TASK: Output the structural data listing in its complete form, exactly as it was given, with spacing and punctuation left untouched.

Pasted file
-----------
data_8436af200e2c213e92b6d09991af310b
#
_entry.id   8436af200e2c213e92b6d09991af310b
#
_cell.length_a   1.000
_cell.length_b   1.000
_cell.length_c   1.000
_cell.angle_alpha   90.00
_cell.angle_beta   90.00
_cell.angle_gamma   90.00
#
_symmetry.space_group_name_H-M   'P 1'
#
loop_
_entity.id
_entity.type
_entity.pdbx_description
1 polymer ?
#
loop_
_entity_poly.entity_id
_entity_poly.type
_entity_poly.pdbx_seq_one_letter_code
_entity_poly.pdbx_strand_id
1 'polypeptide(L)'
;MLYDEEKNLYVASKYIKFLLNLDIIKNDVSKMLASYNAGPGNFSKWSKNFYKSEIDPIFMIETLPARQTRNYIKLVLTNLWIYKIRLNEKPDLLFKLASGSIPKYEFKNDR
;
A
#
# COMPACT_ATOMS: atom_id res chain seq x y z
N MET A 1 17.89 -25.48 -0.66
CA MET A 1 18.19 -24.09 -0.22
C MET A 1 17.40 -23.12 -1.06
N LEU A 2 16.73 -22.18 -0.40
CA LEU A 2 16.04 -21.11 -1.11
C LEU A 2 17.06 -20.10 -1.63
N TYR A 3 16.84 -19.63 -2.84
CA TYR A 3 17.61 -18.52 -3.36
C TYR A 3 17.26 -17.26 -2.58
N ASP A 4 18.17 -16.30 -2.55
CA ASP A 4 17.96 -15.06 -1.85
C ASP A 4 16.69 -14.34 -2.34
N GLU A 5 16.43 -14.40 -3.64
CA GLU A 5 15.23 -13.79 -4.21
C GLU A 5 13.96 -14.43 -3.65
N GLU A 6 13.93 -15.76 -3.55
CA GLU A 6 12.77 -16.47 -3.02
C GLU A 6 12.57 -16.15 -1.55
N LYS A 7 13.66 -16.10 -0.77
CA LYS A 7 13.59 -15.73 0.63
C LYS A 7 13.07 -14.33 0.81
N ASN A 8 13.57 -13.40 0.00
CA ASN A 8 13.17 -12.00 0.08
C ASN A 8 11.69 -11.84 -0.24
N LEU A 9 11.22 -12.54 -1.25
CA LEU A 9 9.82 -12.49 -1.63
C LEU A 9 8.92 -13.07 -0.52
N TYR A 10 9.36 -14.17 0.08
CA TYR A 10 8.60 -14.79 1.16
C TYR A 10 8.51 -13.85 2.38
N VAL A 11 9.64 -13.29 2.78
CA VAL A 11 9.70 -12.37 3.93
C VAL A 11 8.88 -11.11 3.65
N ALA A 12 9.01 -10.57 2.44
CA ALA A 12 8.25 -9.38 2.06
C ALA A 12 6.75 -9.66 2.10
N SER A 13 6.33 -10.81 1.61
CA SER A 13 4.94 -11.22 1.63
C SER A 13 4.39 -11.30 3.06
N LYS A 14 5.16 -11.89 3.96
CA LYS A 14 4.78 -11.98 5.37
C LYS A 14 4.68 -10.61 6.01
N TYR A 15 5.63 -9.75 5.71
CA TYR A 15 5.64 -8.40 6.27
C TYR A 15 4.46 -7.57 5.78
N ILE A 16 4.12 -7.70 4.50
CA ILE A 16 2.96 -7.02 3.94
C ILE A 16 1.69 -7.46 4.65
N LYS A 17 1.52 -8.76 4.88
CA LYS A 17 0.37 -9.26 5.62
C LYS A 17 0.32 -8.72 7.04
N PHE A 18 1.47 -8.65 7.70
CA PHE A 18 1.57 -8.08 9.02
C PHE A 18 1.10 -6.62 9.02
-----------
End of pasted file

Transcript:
data_8436af200e2c213e92b6d09991af310b
#
_entry.id   8436af200e2c213e92b6d09991af310b
#
_cell.length_a   1.000
_cell.length_b   1.000
_cell.length_c   1.000
_cell.angle_alpha   90.00
_cell.angle_beta   90.00
_cell.angle_gamma   90.00
#
_symmetry.space_group_name_H-M   'P 1'
#
loop_
_entity.id
_entity.type
_entity.pdbx_description
1 polymer ?
#
loop_
_entity_poly.entity_id
_entity_poly.type
_entity_poly.pdbx_seq_one_letter_code
_entity_poly.pdbx_strand_id
1 'polypeptide(L)'
;MLYDEEKNLYVASKYIKFLLNLDIIKNDVSKMLASYNAGPGNFSKWSKNFYKSEIDPIFMIETLPARQTRNYIKLVLTNLWIYKIRLNEKPDLLFKLASGSIPKYEFKNDR
;
A
#
# COMPACT_ATOMS: atom_id res chain seq x y z
N MET A 1 17.89 -25.48 -0.66
CA MET A 1 18.19 -24.09 -0.22
C MET A 1 17.40 -23.12 -1.06
N LEU A 2 16.73 -22.18 -0.40
CA LEU A 2 16.04 -21.11 -1.11
C LEU A 2 17.06 -20.10 -1.63
N TYR A 3 16.84 -19.63 -2.84
CA TYR A 3 17.61 -18.52 -3.36
C TYR A 3 17.26 -17.26 -2.58
N ASP A 4 18.17 -16.30 -2.55
CA ASP A 4 17.96 -15.06 -1.85
C ASP A 4 16.69 -14.34 -2.34
N GLU A 5 16.43 -14.40 -3.64
CA GLU A 5 15.23 -13.79 -4.21
C GLU A 5 13.96 -14.43 -3.65
N GLU A 6 13.93 -15.76 -3.55
CA GLU A 6 12.77 -16.47 -3.02
C GLU A 6 12.57 -16.15 -1.55
N LYS A 7 13.66 -16.10 -0.77
CA LYS A 7 13.59 -15.73 0.63
C LYS A 7 13.07 -14.33 0.81
N ASN A 8 13.57 -13.40 0.00
CA ASN A 8 13.17 -12.00 0.08
C ASN A 8 11.69 -11.84 -0.24
N LEU A 9 11.22 -12.54 -1.25
CA LEU A 9 9.82 -12.49 -1.63
C LEU A 9 8.92 -13.07 -0.52
N TYR A 10 9.36 -14.17 0.08
CA TYR A 10 8.60 -14.79 1.16
C TYR A 10 8.51 -13.85 2.38
N VAL A 11 9.64 -13.29 2.78
CA VAL A 11 9.70 -12.37 3.93
C VAL A 11 8.88 -11.11 3.65
N ALA A 12 9.01 -10.57 2.44
CA ALA A 12 8.25 -9.38 2.06
C ALA A 12 6.75 -9.66 2.10
N SER A 13 6.33 -10.81 1.61
CA SER A 13 4.94 -11.22 1.63
C SER A 13 4.39 -11.30 3.06
N LYS A 14 5.16 -11.89 3.96
CA LYS A 14 4.78 -11.98 5.37
C LYS A 14 4.68 -10.61 6.01
N TYR A 15 5.63 -9.75 5.71
CA TYR A 15 5.64 -8.40 6.27
C TYR A 15 4.46 -7.57 5.78
N ILE A 16 4.12 -7.70 4.50
CA ILE A 16 2.96 -7.02 3.94
C ILE A 16 1.69 -7.46 4.65
N LYS A 17 1.52 -8.76 4.88
CA LYS A 17 0.37 -9.26 5.62
C LYS A 17 0.32 -8.72 7.04
N PHE A 18 1.47 -8.65 7.70
CA PHE A 18 1.57 -8.08 9.02
C PHE A 18 1.10 -6.62 9.02